Buried in Gov. Rick Scott's budget is repeal of a prescription drug monitoring database, which proponents say would go a long way toward curbing the states prescription drug abuse epidemic.
Sen. Mike Fasano, R-New Port Richey, blasted Scott today for the move.
"I'm extremely, extremely disappointed with the governor and his administration for sneaking this into a conforming bill. It's something that he should have talked about, should have explained not just thrown in," Fasano said. "As someone in the health care industry for all these years, he should know how important this is in saving lives."
Fasano sponsored the bill that created the database. Prescription drugs are linked to seven deaths every day in Florida. Last week, Attorney General Pam Bondi unveiled her strategy to combat the problem. Her approach included legislative measures, and Fasano filed a bill that incorporated many of her recommendations.
Scott dealt the monitoring program an initial blow last month, when he eliminated the Governor’s Office of Drug Control (created by Gov. Jeb Bush), which had worked with the state Department of Health to get the database up and running.
Gov. Charlie Crist signed the bill to create the database in the summer of 2009. The bill passed after several failed attempts, mainly because it didn’t put the state on the hook to pay for it. Instead, it gave officials with the Office of Drug Control and the Department of Health 18 months to raise the money and set up the system. Through a foundation and grants, enough money was raised to start the database and keep it running for a year. The program was supposed to launch by Dec. 1, 2010.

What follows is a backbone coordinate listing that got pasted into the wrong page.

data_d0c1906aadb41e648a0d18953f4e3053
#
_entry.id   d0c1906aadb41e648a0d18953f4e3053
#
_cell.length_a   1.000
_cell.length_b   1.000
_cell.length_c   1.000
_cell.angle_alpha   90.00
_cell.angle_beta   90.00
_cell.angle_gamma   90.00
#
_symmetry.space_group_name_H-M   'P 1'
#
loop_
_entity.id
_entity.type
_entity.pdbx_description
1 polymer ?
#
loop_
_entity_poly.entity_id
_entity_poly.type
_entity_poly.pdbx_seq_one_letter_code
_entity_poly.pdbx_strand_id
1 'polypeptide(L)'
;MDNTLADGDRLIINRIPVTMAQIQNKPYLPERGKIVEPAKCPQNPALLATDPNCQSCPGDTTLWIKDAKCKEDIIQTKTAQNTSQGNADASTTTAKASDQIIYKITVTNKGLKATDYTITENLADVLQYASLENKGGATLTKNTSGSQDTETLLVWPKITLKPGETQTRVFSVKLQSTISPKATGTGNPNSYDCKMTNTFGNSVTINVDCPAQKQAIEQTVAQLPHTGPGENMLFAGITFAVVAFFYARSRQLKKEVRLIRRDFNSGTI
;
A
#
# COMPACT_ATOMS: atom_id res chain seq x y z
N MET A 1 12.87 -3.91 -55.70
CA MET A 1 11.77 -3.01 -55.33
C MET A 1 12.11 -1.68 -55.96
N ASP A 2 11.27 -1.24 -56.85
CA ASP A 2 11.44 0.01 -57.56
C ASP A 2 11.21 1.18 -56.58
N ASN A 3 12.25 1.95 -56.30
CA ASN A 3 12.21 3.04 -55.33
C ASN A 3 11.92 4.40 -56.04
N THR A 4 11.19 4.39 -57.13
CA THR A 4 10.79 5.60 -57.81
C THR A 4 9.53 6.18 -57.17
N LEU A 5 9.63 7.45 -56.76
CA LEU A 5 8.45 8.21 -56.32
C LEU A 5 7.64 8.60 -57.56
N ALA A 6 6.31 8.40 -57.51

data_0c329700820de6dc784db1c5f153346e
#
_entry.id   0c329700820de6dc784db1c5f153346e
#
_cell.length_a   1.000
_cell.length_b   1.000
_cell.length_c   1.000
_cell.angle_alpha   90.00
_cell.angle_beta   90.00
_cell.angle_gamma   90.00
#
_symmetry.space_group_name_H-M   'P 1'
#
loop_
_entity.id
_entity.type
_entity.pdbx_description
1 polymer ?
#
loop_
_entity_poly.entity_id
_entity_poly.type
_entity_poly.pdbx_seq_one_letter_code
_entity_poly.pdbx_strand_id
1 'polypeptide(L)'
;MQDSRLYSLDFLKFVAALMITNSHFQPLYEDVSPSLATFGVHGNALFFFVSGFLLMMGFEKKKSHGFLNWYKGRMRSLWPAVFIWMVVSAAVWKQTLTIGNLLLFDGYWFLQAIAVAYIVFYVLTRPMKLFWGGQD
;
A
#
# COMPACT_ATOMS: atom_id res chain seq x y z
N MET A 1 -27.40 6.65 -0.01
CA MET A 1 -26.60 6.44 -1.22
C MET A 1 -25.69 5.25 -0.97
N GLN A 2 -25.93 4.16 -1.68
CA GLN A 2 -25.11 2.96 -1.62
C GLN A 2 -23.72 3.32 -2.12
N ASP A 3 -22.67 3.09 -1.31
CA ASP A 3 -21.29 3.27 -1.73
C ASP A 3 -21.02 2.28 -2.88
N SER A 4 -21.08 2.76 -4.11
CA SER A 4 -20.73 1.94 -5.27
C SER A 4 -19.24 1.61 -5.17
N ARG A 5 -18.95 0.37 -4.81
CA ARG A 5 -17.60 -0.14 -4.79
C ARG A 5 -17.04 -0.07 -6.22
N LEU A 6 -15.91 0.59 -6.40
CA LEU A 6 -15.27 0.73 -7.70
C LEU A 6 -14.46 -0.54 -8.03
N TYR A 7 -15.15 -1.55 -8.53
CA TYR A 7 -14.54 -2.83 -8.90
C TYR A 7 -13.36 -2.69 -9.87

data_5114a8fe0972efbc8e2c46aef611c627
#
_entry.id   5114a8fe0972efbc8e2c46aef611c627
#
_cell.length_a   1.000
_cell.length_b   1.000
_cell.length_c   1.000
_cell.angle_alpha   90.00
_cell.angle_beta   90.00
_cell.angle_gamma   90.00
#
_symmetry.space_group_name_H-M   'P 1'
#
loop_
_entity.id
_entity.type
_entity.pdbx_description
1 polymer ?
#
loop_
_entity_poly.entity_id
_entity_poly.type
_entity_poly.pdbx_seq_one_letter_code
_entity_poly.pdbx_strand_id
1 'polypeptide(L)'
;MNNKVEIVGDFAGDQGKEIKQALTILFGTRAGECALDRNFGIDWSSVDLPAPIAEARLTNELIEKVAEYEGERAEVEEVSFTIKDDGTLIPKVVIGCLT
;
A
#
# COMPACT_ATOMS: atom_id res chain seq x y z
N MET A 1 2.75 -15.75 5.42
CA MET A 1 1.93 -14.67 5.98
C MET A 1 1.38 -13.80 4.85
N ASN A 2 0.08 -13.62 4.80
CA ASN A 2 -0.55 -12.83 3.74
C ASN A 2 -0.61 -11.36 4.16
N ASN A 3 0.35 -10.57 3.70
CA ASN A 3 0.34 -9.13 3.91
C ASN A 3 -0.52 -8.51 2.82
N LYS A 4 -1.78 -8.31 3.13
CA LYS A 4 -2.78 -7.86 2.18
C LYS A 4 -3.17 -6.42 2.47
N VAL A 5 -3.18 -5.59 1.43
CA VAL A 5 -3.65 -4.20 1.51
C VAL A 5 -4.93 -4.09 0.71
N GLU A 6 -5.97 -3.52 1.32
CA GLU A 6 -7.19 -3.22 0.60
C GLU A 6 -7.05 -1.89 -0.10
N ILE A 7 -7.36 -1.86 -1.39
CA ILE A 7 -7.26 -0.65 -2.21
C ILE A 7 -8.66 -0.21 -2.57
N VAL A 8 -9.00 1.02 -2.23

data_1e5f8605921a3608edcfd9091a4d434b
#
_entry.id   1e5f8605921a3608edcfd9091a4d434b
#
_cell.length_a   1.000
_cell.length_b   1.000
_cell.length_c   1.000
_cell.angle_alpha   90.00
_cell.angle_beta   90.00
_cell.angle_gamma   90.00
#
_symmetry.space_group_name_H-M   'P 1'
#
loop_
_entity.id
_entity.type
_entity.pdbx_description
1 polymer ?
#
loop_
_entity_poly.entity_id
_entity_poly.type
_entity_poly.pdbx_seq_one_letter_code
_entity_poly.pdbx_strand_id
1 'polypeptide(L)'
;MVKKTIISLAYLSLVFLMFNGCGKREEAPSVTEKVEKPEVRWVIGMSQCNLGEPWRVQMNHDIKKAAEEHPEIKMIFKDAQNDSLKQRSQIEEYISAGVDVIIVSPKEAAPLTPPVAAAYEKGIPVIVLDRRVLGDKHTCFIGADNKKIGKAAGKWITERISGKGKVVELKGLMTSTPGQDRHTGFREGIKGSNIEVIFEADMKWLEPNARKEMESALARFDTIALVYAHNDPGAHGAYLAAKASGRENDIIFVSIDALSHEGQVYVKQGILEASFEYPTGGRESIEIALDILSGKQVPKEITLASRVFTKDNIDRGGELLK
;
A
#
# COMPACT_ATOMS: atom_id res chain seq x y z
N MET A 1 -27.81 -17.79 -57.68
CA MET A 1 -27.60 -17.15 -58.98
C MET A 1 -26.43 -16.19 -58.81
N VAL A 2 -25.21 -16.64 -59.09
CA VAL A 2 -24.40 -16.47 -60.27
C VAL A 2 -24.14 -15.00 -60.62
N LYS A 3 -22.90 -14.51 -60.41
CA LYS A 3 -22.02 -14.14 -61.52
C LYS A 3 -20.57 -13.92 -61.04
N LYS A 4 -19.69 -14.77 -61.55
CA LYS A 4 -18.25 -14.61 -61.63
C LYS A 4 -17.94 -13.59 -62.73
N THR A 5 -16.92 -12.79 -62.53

But the program has been beset by numerous delays, including two bid protests filed by an Ohio company that was not selected to set up the system. A hearing on the latest protest was held Monday in Tallahassee, and a decision is expected in a couple weeks.
The monitoring system would require pharmacists and doctors to report information on anyone who has a prescription filled for drugs classified as Schedule II through IV, which includes substances like oxycodone, amphetamines, Vicodin and Xanax, into an electronic database. Pharmacists and doctors would be able to check the database to see if the patient asking for pain pills recently got a month's worth down the street.
Florida is one of just a handful of states without a prescription drug monitoring system. Florida’s law has also been criticized for a number of loopholes. One is a 15-day window that doctors would be given to enter the information into the system, which law enforcement officers say is plenty of time for doctor shoppers to obtain large quantities of drugs before their actions can be detected. The second loophole is that doctors aren't required to check the database before prescribing or dispensing drugs.
Richard Martin, St. Petersburg Times Staff Writer